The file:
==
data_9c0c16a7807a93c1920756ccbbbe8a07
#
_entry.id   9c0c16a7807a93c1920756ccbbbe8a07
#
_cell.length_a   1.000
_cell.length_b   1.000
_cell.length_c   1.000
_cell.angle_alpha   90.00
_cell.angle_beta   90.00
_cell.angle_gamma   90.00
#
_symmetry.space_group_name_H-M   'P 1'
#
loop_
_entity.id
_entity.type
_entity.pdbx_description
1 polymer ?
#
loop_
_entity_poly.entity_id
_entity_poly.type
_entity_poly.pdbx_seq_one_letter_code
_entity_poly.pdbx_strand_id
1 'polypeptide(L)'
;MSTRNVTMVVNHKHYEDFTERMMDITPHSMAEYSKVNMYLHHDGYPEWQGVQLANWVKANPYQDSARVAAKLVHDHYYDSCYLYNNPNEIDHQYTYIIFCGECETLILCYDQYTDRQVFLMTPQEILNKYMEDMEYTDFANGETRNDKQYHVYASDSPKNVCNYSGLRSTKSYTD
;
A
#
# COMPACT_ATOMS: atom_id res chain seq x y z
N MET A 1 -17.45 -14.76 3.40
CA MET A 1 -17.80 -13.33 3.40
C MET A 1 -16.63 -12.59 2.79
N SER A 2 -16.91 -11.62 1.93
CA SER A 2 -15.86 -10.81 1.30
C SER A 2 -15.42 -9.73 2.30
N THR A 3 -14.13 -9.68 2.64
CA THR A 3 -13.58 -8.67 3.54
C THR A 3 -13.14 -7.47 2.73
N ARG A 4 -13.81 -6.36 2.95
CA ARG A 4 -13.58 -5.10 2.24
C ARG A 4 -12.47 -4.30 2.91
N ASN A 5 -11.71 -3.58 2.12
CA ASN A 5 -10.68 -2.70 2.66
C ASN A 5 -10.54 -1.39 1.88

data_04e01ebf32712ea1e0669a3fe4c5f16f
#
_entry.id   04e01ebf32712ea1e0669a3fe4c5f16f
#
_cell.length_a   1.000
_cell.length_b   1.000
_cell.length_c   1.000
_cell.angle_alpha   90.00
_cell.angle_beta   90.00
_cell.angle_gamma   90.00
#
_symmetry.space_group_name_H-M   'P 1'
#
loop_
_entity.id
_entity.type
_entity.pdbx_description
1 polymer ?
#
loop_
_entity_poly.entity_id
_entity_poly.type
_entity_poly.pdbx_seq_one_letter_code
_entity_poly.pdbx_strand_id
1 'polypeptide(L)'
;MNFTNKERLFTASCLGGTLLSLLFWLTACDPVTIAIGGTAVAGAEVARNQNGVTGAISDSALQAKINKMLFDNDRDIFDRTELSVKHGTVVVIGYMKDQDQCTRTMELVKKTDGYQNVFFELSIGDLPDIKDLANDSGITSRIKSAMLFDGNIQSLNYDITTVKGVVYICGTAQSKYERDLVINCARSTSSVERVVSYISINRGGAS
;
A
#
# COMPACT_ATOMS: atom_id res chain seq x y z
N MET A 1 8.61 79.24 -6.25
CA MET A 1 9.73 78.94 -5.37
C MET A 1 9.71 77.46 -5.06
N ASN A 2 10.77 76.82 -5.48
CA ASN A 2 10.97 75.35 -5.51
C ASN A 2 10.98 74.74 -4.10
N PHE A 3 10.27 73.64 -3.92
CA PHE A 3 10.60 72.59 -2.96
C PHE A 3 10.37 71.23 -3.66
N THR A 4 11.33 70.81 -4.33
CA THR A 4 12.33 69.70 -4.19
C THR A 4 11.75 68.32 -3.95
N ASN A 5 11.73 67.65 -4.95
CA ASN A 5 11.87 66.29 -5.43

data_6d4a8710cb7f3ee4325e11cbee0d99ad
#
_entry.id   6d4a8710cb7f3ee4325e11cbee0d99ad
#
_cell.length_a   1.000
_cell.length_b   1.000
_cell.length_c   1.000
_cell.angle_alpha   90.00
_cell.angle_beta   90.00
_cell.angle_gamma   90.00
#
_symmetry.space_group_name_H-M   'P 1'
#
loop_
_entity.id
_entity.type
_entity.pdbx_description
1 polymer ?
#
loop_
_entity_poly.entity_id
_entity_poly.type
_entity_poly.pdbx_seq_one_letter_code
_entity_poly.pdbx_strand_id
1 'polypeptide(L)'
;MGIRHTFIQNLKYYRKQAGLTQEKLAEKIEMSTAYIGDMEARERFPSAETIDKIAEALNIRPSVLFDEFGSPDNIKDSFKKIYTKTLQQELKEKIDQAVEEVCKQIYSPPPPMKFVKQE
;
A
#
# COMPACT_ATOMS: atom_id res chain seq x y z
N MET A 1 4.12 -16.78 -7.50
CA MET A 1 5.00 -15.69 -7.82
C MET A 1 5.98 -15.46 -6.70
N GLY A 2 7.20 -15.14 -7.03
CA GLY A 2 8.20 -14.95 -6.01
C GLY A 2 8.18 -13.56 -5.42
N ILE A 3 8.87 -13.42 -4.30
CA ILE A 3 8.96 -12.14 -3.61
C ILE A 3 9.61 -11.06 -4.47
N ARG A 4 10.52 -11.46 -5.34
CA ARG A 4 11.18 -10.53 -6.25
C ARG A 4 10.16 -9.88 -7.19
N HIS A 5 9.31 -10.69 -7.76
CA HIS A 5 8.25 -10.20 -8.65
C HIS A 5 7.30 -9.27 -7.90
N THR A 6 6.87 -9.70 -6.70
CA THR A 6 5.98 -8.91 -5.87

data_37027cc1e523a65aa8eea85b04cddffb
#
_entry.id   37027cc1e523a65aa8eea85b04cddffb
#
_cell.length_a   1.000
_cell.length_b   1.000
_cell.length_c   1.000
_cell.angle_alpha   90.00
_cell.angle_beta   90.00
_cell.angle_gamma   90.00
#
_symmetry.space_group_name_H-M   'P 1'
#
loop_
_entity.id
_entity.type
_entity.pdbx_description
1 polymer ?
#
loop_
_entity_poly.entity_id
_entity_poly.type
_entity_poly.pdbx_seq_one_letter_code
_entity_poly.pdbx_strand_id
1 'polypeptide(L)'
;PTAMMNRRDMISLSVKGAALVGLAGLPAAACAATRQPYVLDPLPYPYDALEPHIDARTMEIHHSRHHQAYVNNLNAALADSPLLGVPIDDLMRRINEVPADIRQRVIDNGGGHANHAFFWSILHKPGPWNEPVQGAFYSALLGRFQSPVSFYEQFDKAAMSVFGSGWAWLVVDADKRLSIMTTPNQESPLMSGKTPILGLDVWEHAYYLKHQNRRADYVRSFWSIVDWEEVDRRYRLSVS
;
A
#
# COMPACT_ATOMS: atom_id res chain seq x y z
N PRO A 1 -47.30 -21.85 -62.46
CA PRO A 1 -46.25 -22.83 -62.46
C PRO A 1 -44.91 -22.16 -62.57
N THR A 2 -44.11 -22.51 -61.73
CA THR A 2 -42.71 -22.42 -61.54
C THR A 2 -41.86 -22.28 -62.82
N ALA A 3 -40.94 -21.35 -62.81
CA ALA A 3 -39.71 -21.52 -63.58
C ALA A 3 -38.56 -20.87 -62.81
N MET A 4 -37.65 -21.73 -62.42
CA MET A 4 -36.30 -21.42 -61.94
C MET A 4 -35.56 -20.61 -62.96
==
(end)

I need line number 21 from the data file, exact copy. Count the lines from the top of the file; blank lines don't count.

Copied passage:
_entity_poly.entity_id